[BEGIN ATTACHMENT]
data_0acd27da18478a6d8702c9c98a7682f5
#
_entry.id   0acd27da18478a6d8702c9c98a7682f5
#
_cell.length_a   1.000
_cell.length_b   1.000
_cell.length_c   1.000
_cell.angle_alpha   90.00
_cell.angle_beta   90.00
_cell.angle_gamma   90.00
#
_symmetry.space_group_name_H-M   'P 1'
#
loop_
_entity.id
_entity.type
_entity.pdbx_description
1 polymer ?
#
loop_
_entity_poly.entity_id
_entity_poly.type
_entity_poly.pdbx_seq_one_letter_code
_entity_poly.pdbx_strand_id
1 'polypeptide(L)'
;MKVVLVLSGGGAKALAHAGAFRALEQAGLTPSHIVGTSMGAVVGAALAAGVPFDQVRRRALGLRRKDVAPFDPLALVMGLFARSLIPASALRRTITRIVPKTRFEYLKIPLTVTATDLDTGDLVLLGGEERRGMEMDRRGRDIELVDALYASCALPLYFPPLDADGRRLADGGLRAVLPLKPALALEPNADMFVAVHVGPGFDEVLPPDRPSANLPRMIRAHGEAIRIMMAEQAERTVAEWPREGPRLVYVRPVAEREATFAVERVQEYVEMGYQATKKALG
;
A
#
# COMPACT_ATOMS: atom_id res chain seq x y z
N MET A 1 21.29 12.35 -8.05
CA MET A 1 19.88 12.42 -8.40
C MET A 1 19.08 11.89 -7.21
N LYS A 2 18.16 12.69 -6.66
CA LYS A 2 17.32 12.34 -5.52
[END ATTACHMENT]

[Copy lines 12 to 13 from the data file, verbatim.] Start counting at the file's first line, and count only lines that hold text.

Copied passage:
_symmetry.space_group_name_H-M   'P 1'
#